It put me over the edge. In the scheme of things it really wasn’t a big deal. Really. I had saved two decorated cookies from a baby shower that I hosted for a friend the night before. They were adorable cookies. They looked like something right out of Martha Stewart Living. They were shaped like little onesies. They had blue and white piping that looked like textured t-shirts. So cute! A friend bought them for the shower (made by another baker friend of ours) and I had saved them for my four-year-old daughter, who was fast asleep at the time of our nighttime baby shower.
When I showed them to her the next day she actually squealed with delight! She was going to eat one after lunch today. Well, when I went to get them out of the box, I opened it and they were gone. No, my little daughter didn’t beat me to the punch—my husband did. He ate both of them (and didn’t share them).
Rationally speaking, I understand. They were delicious looking cookies and who could resist? But realistically, in my day-to-day life with my husband and daughter I was really upset. You may be thinking, “Well, you should have told him not to eat them.” Here’s the kicker—I did! I showed them to him the night before and told him to save them for her. Here’s where I lose it. Not to my husband. Not to my daughter. But just inside. His sugar craving strikes again. My husband is a very nice, decent guy. He works hard. He’s loving towards us and he’s a fantastic father. That is, when his addiction to sugar doesn’t interfere.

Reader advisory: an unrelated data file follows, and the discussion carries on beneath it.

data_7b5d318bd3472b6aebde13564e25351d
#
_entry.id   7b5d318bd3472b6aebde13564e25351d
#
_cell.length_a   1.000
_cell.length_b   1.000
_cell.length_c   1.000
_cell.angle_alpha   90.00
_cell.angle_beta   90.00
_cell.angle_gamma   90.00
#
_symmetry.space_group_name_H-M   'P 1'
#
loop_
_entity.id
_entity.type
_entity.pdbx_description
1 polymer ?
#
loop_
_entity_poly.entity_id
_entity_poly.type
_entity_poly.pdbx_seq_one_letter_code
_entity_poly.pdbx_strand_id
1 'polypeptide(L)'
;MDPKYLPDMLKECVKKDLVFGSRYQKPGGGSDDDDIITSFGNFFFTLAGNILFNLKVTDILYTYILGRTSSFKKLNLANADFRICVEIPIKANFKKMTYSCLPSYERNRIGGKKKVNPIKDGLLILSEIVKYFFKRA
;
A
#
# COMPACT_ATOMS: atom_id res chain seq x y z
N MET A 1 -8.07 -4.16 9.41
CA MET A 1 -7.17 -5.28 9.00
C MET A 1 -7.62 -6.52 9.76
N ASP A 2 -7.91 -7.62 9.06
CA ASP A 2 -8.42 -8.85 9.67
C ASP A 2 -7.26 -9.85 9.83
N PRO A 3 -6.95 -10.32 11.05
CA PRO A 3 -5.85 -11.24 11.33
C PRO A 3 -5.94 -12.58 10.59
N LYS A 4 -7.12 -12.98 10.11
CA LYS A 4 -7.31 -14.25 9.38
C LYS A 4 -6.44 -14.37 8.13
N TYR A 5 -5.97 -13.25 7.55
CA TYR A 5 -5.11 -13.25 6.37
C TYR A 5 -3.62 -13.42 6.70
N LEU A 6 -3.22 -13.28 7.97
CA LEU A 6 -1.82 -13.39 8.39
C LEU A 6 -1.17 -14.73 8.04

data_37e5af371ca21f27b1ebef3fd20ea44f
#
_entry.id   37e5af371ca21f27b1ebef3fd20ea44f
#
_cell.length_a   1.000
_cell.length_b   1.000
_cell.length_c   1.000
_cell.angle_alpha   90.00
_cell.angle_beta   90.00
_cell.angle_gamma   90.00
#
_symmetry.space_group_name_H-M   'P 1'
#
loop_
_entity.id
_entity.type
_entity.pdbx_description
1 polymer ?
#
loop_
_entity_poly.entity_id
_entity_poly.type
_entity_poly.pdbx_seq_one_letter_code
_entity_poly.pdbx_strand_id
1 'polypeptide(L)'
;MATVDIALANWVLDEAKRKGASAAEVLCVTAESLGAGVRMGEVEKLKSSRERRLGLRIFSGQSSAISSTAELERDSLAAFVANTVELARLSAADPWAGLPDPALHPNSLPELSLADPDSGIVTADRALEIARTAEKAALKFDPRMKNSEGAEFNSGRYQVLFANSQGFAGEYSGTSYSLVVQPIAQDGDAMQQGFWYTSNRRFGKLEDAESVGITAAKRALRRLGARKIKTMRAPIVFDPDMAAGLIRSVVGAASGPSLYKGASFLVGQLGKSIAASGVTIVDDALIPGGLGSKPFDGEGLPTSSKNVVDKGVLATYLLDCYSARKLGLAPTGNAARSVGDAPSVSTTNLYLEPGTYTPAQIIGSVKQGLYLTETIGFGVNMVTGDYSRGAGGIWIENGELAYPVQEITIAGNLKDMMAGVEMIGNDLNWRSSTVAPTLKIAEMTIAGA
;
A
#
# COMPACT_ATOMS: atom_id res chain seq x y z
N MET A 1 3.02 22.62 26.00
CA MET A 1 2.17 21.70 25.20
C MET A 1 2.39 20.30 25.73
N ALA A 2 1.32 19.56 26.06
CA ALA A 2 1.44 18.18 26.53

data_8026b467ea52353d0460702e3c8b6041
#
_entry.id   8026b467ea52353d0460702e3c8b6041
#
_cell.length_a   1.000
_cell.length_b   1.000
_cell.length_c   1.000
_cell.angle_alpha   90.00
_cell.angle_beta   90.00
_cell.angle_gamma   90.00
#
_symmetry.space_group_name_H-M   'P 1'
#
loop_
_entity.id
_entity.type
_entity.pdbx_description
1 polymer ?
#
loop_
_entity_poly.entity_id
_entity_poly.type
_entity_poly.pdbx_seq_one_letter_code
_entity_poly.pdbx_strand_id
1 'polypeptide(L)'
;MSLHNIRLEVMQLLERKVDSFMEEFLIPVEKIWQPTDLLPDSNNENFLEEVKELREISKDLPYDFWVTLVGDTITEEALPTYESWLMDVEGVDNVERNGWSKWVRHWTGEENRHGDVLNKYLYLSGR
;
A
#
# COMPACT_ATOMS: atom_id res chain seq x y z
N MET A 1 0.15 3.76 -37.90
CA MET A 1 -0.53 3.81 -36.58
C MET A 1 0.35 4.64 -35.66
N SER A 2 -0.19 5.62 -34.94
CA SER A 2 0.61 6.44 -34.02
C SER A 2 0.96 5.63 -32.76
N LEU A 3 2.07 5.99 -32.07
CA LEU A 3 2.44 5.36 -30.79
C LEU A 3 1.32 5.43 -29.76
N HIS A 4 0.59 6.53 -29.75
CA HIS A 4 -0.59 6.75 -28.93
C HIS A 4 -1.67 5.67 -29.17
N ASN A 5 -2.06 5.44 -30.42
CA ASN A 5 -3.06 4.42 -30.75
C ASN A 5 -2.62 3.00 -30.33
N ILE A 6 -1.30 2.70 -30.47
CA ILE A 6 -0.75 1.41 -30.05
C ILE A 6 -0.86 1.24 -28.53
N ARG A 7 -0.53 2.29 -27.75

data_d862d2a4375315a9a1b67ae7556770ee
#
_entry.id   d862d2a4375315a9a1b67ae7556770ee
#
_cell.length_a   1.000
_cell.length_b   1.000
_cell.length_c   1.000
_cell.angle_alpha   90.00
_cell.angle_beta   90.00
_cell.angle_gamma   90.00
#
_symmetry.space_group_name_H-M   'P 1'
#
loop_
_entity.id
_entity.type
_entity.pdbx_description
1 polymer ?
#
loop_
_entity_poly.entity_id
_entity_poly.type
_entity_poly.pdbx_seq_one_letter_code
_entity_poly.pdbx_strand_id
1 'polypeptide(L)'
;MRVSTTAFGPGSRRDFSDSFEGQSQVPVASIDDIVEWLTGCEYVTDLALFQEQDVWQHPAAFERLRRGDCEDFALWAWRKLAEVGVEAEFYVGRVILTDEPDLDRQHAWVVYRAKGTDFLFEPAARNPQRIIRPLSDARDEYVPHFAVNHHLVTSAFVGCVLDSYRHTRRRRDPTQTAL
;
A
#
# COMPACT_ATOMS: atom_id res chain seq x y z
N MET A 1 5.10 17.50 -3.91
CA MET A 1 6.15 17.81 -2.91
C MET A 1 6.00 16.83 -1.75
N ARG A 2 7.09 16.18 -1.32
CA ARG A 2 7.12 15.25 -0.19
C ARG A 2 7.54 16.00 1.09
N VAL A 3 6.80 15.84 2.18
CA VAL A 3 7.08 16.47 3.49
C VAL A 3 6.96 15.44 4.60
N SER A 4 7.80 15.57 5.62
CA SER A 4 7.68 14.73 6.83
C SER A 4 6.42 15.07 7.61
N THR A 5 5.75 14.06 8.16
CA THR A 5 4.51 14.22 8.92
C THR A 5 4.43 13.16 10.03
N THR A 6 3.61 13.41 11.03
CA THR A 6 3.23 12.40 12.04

Yes, he’s completely and totally addicted to sugar. In our health conscious society with information around every corner on how to live well, eat well, sleep well, etc., he chooses to ignore it all. But maybe it’s not a choice and his addiction is too powerful? I wouldn’t be so concerned really if it didn’t interfere in our lives.
You see, the story I just told you about my husband eating the little baby shower cookies I saved for our daughter is not an anomaly. There are hundreds like that. When I make cupcakes for preschool parties, I have to write a note and post it on the cupcake container, “DO NOT EAT! SAVE!” otherwise, five or six go missing. And, how do you tell the other children at school the next day, “Sorry, Annie’s daddy couldn’t resist”?
I bet you’re thinking now, “Make some extras”. I’ve done that too. Sometimes that actually works. But not this time. I’m not simply concerned about how to tell my daughter, “Daddy ate your cookies … sorry” but I am mostly concerned about his health. He’s only thirty-nine-years-old. He looks good. But the doctor says she’s “concerned” about his cholesterol. And, that he needs to exercise, and that he’s be less moody if he could eat better—and “cut back on the sugar.” Yeah. Like I have any control over that!
I stock the cupboards and pantry with healthy alternatives. I leave bowls of almonds around for easy-access snacking. I keep a huge bowl of fruit out. I buy no high fructose corn syrup granola bars, but none of it matters. I’ll open the door to his car and there in plain site are M&M wrappers, empty Dunkin’ Donut bags and ice cream bar wrappers all over the floor! He’ll sprinkle sugar on everything. I swear, if there was a track of sugar cubes on the ground, he’d be right there licking them up. And, Halloween is just around the corner. Wish me luck.